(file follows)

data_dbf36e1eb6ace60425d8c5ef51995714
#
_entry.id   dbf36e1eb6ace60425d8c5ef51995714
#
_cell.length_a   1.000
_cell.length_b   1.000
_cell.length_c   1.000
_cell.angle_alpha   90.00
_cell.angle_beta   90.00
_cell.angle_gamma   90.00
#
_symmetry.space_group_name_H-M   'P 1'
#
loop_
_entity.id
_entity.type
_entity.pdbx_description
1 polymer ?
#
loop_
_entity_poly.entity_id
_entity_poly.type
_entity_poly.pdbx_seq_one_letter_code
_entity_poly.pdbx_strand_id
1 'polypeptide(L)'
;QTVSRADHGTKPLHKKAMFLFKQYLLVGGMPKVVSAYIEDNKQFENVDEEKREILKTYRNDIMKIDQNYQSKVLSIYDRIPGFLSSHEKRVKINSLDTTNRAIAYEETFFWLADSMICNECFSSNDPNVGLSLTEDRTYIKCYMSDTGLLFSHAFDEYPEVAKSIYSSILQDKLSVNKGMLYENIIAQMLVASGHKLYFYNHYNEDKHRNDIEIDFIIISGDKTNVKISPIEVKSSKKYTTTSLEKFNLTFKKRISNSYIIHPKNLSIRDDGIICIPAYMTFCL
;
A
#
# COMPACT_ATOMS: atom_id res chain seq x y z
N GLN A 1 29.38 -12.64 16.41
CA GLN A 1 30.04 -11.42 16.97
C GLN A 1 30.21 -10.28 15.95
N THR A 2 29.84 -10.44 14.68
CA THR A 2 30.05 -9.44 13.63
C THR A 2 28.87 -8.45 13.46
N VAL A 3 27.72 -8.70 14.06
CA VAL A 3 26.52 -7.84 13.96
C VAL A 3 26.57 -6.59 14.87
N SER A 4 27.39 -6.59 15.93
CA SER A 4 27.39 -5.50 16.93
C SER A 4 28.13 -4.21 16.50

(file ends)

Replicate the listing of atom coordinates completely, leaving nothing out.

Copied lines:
data_dbf36e1eb6ace60425d8c5ef51995714
#
_entry.id   dbf36e1eb6ace60425d8c5ef51995714
#
_cell.length_a   1.000
_cell.length_b   1.000
_cell.length_c   1.000
_cell.angle_alpha   90.00
_cell.angle_beta   90.00
_cell.angle_gamma   90.00
#
_symmetry.space_group_name_H-M   'P 1'
#
loop_
_entity.id
_entity.type
_entity.pdbx_description
1 polymer ?
#
loop_
_entity_poly.entity_id
_entity_poly.type
_entity_poly.pdbx_seq_one_letter_code
_entity_poly.pdbx_strand_id
1 'polypeptide(L)'
;QTVSRADHGTKPLHKKAMFLFKQYLLVGGMPKVVSAYIEDNKQFENVDEEKREILKTYRNDIMKIDQNYQSKVLSIYDRIPGFLSSHEKRVKINSLDTTNRAIAYEETFFWLADSMICNECFSSNDPNVGLSLTEDRTYIKCYMSDTGLLFSHAFDEYPEVAKSIYSSILQDKLSVNKGMLYENIIAQMLVASGHKLYFYNHYNEDKHRNDIEIDFIIISGDKTNVKISPIEVKSSKKYTTTSLEKFNLTFKKRISNSYIIHPKNLSIRDDGIICIPAYMTFCL
;
A
#
# COMPACT_ATOMS: atom_id res chain seq x y z
N GLN A 1 29.38 -12.64 16.41
CA GLN A 1 30.04 -11.42 16.97
C GLN A 1 30.21 -10.28 15.95
N THR A 2 29.84 -10.44 14.68
CA THR A 2 30.05 -9.44 13.63
C THR A 2 28.87 -8.45 13.46
N VAL A 3 27.72 -8.70 14.06
CA VAL A 3 26.52 -7.84 13.96
C VAL A 3 26.57 -6.59 14.87
N SER A 4 27.39 -6.59 15.93
CA SER A 4 27.39 -5.50 16.93
C SER A 4 28.13 -4.21 16.50